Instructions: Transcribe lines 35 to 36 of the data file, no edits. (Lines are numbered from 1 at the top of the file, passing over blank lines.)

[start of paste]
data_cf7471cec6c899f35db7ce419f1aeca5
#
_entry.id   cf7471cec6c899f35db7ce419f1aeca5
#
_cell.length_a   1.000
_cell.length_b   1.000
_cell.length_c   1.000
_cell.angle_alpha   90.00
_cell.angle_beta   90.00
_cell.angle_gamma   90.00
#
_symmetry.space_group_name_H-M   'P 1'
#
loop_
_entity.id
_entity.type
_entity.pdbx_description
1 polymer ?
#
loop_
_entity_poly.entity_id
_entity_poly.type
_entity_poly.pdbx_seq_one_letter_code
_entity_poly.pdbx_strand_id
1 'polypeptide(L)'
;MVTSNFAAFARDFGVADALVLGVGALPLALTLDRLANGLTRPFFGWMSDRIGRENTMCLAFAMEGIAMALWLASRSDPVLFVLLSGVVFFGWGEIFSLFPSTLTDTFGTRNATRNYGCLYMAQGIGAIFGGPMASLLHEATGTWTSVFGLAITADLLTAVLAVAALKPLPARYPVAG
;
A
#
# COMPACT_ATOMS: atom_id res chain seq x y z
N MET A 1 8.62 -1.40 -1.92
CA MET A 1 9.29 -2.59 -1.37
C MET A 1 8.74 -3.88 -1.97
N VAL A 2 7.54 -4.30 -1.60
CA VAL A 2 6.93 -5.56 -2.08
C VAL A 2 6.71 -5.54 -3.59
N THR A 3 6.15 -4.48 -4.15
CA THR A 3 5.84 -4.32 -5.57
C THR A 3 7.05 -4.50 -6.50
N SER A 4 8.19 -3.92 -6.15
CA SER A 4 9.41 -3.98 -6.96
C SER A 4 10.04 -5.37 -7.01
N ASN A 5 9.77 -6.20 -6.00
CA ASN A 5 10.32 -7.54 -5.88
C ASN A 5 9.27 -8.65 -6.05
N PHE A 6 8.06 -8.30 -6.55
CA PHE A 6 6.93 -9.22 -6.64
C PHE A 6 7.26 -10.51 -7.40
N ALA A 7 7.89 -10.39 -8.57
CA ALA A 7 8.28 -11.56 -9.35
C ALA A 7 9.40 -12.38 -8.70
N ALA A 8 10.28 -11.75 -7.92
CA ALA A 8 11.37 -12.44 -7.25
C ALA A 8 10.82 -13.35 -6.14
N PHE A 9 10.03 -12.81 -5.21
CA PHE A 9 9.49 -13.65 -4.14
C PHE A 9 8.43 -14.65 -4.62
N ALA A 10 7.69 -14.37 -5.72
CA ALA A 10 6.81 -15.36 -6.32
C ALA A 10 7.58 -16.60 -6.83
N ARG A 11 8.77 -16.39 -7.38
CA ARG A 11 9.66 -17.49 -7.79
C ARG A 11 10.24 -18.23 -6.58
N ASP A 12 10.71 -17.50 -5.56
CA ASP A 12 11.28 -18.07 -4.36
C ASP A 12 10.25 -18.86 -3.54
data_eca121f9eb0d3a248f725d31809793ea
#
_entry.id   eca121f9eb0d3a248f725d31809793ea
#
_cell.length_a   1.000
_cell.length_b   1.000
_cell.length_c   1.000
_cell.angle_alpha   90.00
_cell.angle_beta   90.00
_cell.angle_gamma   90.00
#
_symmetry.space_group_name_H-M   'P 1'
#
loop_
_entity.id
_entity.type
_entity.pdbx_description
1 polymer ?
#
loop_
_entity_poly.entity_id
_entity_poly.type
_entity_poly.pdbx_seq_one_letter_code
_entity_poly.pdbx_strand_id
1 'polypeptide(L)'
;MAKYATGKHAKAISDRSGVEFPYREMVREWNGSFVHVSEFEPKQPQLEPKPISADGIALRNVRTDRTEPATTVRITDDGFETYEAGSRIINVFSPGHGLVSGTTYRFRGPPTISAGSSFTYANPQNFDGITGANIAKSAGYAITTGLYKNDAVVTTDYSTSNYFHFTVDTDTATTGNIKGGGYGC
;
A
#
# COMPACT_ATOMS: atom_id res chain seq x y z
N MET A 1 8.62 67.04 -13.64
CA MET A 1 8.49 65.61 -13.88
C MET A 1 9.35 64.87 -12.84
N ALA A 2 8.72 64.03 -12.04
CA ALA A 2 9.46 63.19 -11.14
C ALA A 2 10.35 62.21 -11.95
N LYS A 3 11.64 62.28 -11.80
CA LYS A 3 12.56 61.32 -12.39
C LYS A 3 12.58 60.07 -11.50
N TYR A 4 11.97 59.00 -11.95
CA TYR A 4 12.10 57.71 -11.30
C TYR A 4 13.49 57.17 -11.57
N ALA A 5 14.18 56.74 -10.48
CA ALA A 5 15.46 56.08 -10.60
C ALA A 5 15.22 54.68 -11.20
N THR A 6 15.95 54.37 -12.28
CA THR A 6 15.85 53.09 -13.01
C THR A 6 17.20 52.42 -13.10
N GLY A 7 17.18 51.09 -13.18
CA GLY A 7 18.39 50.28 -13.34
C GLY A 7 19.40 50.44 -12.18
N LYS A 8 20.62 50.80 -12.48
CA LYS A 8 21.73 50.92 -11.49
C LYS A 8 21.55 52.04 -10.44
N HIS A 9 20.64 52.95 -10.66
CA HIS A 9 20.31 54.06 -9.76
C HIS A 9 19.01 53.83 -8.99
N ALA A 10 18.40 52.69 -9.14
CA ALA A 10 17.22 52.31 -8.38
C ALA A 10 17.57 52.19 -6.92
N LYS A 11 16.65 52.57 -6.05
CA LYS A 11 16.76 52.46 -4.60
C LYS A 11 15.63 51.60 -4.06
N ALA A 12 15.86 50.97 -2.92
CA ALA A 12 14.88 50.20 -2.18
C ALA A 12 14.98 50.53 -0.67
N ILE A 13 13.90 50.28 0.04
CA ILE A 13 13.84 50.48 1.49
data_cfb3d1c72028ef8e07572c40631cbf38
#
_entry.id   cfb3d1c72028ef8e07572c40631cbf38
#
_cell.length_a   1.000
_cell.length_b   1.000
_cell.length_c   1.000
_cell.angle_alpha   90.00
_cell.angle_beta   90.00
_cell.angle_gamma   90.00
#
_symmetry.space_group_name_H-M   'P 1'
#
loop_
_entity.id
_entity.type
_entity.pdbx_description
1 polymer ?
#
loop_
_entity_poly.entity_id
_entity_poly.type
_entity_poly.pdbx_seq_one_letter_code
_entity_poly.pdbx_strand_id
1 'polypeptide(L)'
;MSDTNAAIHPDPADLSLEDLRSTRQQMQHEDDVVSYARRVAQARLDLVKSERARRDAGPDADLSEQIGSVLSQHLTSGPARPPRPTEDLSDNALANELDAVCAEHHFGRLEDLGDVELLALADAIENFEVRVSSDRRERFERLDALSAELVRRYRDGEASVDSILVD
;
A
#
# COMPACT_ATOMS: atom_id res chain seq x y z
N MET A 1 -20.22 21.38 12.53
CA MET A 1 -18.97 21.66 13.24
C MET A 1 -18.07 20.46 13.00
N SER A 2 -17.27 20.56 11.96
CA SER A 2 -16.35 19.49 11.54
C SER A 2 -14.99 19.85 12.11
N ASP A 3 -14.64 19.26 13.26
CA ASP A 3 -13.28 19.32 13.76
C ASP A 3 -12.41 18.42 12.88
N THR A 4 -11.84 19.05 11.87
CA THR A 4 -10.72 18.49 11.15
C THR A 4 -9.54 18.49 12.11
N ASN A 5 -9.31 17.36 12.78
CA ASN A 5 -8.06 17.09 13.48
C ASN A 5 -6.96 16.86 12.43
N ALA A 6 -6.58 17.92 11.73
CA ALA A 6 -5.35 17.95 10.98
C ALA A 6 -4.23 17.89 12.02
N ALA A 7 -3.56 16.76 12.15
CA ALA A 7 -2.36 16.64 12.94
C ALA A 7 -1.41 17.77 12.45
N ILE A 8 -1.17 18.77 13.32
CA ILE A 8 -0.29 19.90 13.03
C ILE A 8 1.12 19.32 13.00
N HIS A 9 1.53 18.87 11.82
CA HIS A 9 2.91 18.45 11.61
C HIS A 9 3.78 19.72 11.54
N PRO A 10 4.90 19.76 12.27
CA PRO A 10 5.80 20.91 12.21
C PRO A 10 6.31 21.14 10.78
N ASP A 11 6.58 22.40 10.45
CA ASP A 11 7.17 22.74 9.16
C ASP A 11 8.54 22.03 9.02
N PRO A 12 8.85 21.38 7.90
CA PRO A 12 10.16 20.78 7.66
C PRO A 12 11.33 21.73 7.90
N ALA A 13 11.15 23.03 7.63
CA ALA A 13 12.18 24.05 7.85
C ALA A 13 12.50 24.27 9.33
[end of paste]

CA VAL A 2 6.93 -5.56 -2.08
C VAL A 2 6.71 -5.54 -3.59